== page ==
Supporters of a saner marijuana policy scored a small victory this week when the Obama administration said it would authorize more institutions to grow marijuana for medical research. But the government passed up an opportunity to make a more significant change.
The Drug Enforcement Administration on Thursday turned down two petitions
— one from the governors of Rhode Island and Washington and the other from a resident of New Mexico — requesting that marijuana be removed from Schedule 1 of the Controlled Substances Act. Drugs on that list, which include heroin and LSD, are deemed to have no medical use; possession is illegal under federal law, and researchers have to jump through many hoops to obtain permission to study them and obtain samples to study. Having marijuana on that list is deeply misguided since many scientists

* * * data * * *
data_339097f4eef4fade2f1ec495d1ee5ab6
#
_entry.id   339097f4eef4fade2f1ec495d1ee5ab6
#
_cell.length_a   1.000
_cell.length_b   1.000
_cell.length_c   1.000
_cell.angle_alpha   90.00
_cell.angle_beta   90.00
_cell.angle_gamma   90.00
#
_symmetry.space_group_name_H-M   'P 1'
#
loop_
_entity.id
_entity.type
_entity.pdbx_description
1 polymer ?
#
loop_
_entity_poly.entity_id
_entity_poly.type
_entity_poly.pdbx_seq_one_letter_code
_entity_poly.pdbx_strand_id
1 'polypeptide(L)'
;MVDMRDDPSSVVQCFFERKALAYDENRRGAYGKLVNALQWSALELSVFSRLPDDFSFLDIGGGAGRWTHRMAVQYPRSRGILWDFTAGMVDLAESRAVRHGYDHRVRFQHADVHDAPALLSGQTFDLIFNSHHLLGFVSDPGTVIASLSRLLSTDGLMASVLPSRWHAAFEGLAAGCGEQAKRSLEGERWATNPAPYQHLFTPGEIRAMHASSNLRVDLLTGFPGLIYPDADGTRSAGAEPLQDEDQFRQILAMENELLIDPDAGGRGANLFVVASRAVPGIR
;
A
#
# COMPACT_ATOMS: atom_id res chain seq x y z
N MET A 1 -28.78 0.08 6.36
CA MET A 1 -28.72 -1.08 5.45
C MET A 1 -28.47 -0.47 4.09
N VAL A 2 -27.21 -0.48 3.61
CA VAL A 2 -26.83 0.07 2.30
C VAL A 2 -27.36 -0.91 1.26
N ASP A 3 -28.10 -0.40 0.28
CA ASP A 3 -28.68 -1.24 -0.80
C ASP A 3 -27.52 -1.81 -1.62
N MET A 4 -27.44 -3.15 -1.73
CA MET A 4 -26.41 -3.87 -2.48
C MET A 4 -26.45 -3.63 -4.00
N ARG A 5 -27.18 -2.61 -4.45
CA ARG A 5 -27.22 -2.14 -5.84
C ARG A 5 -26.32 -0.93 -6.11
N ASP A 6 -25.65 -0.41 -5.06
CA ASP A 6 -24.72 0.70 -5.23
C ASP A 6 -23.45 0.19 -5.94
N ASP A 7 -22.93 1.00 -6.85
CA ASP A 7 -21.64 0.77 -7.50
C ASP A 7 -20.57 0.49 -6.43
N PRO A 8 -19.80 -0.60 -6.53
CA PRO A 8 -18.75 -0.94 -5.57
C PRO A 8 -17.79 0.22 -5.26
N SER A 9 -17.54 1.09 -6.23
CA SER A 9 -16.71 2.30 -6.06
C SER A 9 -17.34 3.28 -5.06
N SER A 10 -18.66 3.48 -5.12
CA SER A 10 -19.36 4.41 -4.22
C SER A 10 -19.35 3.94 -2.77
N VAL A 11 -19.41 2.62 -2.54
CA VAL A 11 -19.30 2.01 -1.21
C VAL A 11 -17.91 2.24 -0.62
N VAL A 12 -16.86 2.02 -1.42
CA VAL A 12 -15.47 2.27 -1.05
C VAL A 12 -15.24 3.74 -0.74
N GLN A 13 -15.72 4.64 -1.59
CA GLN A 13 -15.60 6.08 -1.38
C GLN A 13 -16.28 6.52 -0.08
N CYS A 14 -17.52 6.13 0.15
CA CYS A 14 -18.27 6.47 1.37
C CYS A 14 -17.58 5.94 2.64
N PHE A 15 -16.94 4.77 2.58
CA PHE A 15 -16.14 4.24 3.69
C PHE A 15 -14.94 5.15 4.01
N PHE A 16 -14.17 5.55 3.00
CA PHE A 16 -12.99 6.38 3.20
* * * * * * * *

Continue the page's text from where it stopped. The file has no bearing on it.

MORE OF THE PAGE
and President Obama
have said that it is no more dangerous than alcohol.
Over the years, Congress and attorneys general have deferred to the expertise of the D.E.A., which is the part of the Justice Department that enforces the nation’s drug laws. So the D.E.A. has amassed extensive control over drug policy making. It determines who gets to grow marijuana for research and which scholars are allowed to study it, for example. It has strongly resisted efforts by scientists, state officials and federal lawmakers to reclassify marijuana by rejecting or refusing to acknowledge evidence that marijuana is not nearly as harmful as federal law treats it.